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How much olive oil should one cook with on a weekly basis?

My father complains that I am using too much of it.

We have a 25 fluid ounce bottle of olive oil, that I got done using 1/4th of after a week of cooking.

Is my father right?

Is olive oil supposed to be cooked with and used up this fast?

a chef told me that olive oil should be one of the things REGULARLY used in a cooking household.

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  1. What are you using it for?

    We go through at least two 34 oz containers a month and I have better cholesteral than most anyone I know.

    1. As long as it's being used correctly (not smoking or used in place of neutral flavors) I think it's fine. Heck, even if it was for one person I'd say that's a fine amount to use.

      1. "Should"? Guess that depends on your tastes, your diet, your pocketbook, etc.!

        But approximately 6 oz/week doesn't sound like so much to me if you're cooking dinner most nights and using olive oil as your main oil. It's about 2 Tablespoons a night. Unless you're on a strict diet, that seems pretty moderate. If it's just for sauteeing etc., though, you can use cheaper stuff. The good stuff you could save for salad dressing and other applications where you eat the oil without heating.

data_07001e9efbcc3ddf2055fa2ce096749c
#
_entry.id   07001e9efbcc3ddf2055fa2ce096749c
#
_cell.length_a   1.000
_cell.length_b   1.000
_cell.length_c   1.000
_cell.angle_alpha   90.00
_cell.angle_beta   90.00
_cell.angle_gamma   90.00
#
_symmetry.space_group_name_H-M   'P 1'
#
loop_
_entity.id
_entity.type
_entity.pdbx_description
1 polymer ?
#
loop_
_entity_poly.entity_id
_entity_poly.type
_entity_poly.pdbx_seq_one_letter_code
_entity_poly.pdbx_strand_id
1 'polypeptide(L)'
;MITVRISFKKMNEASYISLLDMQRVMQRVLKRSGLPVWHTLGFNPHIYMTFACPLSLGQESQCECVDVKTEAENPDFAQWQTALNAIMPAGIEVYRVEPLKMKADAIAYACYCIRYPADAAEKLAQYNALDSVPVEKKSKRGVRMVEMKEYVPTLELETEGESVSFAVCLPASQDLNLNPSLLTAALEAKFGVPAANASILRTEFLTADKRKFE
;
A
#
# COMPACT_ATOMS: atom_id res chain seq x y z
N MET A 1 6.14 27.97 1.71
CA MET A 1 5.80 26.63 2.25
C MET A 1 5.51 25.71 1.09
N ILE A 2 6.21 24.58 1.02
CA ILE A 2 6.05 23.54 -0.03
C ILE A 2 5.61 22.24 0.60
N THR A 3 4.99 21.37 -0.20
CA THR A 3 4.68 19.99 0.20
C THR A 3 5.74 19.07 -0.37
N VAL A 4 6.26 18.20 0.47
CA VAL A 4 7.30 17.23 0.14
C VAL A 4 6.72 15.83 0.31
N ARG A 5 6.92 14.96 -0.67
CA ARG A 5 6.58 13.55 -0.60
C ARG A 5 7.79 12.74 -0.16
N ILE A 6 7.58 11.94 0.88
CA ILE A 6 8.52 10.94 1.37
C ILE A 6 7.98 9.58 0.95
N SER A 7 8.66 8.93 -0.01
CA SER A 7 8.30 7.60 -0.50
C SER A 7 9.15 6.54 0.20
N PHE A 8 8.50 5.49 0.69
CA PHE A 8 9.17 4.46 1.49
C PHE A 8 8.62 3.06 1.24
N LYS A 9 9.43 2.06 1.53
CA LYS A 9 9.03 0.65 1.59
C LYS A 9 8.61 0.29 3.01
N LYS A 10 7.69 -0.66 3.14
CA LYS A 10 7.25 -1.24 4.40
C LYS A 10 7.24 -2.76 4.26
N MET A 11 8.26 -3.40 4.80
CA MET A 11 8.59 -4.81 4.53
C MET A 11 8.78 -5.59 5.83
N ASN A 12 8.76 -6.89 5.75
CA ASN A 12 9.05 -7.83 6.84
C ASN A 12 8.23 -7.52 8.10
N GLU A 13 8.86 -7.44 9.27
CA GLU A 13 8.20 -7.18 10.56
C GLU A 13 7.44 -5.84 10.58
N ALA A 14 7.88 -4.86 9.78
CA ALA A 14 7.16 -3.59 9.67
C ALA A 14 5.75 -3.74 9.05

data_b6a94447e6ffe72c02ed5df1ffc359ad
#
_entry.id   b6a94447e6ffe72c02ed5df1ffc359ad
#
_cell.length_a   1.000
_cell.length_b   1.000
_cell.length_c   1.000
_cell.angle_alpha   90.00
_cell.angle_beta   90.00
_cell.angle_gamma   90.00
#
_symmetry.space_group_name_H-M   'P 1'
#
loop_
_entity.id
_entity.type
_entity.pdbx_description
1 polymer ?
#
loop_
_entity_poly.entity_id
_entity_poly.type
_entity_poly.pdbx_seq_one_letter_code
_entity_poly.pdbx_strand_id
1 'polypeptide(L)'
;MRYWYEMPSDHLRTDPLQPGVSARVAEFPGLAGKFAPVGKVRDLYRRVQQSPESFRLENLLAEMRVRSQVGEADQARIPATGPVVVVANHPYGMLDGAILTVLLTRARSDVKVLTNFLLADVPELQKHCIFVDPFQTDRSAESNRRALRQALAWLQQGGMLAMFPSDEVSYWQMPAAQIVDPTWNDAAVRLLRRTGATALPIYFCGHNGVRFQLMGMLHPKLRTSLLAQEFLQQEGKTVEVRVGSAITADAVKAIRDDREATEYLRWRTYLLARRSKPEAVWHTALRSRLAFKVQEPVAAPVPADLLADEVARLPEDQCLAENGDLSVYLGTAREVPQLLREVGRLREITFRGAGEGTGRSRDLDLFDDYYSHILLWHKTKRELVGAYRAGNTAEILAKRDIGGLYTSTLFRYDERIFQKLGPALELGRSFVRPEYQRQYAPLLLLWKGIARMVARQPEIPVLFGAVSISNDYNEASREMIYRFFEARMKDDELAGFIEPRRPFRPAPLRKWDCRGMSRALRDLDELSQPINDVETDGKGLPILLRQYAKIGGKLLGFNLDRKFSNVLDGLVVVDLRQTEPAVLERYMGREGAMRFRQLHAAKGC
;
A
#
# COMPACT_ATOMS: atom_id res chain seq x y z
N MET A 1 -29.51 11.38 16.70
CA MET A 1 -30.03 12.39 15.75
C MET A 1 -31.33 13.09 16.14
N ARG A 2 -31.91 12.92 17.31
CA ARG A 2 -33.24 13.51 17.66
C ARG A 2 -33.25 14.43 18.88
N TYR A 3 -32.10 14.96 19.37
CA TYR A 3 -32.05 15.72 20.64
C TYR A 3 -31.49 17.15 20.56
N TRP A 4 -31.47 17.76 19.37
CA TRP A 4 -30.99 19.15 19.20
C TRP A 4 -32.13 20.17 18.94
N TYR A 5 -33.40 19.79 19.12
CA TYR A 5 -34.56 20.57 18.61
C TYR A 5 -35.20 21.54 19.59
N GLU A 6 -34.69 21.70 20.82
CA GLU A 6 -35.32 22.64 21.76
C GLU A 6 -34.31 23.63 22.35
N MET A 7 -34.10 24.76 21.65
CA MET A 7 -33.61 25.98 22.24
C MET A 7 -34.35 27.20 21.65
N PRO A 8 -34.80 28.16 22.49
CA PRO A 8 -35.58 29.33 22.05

Also, why is your father complaining? Does he dislike the taste, is it too expensive, does he think it's unhealthy? Or something else?

        1. We buy it by the 3L containers so we use it a lot but also have great cholesterol numbers, fortunately. We do use it for lots other than cooking per se, such as marinating olives and feta, storing oven-roasted peppers and tomatoes and so on.

          1. Depends what you are using it for??

            What exactly is his complaint? You are using too much fat? Or you are wasting good oil?

            1. I think that's perfectly reasonable in a household that actually eats home-cooked food.

              1. How much? as much as you need to use Hon.

                my parents are unfamiliar with it unless called for in a specific recipe, so they think I race through it and at a lower rate than you. (yeah, much better idea to use bacon drippings and butter and just load up on the statins later...)

                for them it's not the flavor or really even the cost, it just seems 'weird' to them - start buying it by the humongous metal oil can, looks pricey, but when you break it down, the price point for better than average is pretty good. and since the container's opaque it's that much harder to gauge what's been used and they last forever, a 3 L container converts to what? about 100 ounces? I used it constantly and it can last 2-3 months, so $USD-wise that's $20 - 30 for one of those honkers (I once paid 35 for some excellent Greek oil, worth every penny) vs. about $30 - 40 total for nothing special in the individual bottles, you may want to get a spouted carafe you keep refilling on the sly.

                isn't it sad when you feel you have to hide the consumption of something that's good for you? it's not like I'm stowing vodka in the mouthwash bottle.